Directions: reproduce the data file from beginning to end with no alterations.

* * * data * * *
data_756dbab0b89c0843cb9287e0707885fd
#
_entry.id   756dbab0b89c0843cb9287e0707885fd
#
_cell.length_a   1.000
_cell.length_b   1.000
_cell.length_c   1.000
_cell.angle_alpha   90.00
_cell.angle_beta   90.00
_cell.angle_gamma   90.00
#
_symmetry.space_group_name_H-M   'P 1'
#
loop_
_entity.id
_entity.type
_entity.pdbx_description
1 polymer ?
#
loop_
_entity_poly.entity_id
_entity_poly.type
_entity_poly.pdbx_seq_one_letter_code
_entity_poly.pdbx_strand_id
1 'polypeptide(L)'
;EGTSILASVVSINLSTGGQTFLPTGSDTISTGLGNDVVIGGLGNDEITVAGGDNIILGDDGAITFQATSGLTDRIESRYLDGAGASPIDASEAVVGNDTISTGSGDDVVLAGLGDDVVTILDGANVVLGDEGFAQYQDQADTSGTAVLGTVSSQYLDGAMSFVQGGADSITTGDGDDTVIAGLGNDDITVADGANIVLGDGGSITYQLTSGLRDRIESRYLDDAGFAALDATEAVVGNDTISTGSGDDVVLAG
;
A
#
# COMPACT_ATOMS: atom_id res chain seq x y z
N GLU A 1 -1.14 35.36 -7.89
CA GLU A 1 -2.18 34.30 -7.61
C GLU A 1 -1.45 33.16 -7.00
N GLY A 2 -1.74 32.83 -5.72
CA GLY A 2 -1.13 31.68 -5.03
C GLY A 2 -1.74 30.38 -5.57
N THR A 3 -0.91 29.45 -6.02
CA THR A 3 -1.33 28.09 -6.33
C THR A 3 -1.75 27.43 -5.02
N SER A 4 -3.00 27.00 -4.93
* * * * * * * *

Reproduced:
data_756dbab0b89c0843cb9287e0707885fd
#
_entry.id   756dbab0b89c0843cb9287e0707885fd
#
_cell.length_a   1.000
_cell.length_b   1.000
_cell.length_c   1.000
_cell.angle_alpha   90.00
_cell.angle_beta   90.00
_cell.angle_gamma   90.00
#
_symmetry.space_group_name_H-M   'P 1'
#
loop_
_entity.id
_entity.type
_entity.pdbx_description
1 polymer ?
#
loop_
_entity_poly.entity_id
_entity_poly.type
_entity_poly.pdbx_seq_one_letter_code
_entity_poly.pdbx_strand_id
1 'polypeptide(L)'
;EGTSILASVVSINLSTGGQTFLPTGSDTISTGLGNDVVIGGLGNDEITVAGGDNIILGDDGAITFQATSGLTDRIESRYLDGAGASPIDASEAVVGNDTISTGSGDDVVLAGLGDDVVTILDGANVVLGDEGFAQYQDQADTSGTAVLGTVSSQYLDGAMSFVQGGADSITTGDGDDTVIAGLGNDDITVADGANIVLGDGGSITYQLTSGLRDRIESRYLDDAGFAALDATEAVVGNDTISTGSGDDVVLAG
;
A
#
# COMPACT_ATOMS: atom_id res chain seq x y z
N GLU A 1 -1.14 35.36 -7.89
CA GLU A 1 -2.18 34.30 -7.61
C GLU A 1 -1.45 33.16 -7.00
N GLY A 2 -1.74 32.83 -5.72
CA GLY A 2 -1.13 31.68 -5.03
C GLY A 2 -1.74 30.38 -5.57
N THR A 3 -0.91 29.45 -6.02
CA THR A 3 -1.33 28.09 -6.33
C THR A 3 -1.75 27.43 -5.02
N SER A 4 -3.00 27.00 -4.93